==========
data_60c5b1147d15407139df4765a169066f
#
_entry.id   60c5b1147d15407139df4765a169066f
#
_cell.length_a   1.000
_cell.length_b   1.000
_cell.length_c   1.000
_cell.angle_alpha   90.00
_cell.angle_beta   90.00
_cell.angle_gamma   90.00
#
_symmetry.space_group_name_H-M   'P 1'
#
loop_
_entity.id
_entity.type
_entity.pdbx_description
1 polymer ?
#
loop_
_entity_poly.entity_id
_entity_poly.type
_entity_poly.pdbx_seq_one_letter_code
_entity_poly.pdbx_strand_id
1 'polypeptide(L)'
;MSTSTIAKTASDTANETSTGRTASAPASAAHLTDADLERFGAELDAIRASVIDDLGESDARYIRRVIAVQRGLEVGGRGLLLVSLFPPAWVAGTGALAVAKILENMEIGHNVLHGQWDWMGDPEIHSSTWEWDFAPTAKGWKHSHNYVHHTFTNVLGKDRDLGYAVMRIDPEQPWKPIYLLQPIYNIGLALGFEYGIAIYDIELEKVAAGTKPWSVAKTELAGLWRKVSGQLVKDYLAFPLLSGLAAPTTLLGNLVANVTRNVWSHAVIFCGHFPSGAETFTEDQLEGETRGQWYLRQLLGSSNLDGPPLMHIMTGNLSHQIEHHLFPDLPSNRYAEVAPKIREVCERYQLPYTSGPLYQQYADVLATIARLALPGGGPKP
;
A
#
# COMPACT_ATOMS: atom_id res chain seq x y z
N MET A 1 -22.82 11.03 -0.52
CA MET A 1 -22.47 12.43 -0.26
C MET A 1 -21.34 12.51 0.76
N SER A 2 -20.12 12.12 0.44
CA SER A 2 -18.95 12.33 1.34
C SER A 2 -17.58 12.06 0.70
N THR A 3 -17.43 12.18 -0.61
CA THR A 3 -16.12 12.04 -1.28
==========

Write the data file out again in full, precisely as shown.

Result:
data_60c5b1147d15407139df4765a169066f
#
_entry.id   60c5b1147d15407139df4765a169066f
#
_cell.length_a   1.000
_cell.length_b   1.000
_cell.length_c   1.000
_cell.angle_alpha   90.00
_cell.angle_beta   90.00
_cell.angle_gamma   90.00
#
_symmetry.space_group_name_H-M   'P 1'
#
loop_
_entity.id
_entity.type
_entity.pdbx_description
1 polymer ?
#
loop_
_entity_poly.entity_id
_entity_poly.type
_entity_poly.pdbx_seq_one_letter_code
_entity_poly.pdbx_strand_id
1 'polypeptide(L)'
;MSTSTIAKTASDTANETSTGRTASAPASAAHLTDADLERFGAELDAIRASVIDDLGESDARYIRRVIAVQRGLEVGGRGLLLVSLFPPAWVAGTGALAVAKILENMEIGHNVLHGQWDWMGDPEIHSSTWEWDFAPTAKGWKHSHNYVHHTFTNVLGKDRDLGYAVMRIDPEQPWKPIYLLQPIYNIGLALGFEYGIAIYDIELEKVAAGTKPWSVAKTELAGLWRKVSGQLVKDYLAFPLLSGLAAPTTLLGNLVANVTRNVWSHAVIFCGHFPSGAETFTEDQLEGETRGQWYLRQLLGSSNLDGPPLMHIMTGNLSHQIEHHLFPDLPSNRYAEVAPKIREVCERYQLPYTSGPLYQQYADVLATIARLALPGGGPKP
;
A
#
# COMPACT_ATOMS: atom_id res chain seq x y z
N MET A 1 -22.82 11.03 -0.52
CA MET A 1 -22.47 12.43 -0.26
C MET A 1 -21.34 12.51 0.76
N SER A 2 -20.12 12.12 0.44
CA SER A 2 -18.95 12.33 1.34
C SER A 2 -17.58 12.06 0.70
N THR A 3 -17.43 12.18 -0.61
CA THR A 3 -16.12 12.04 -1.28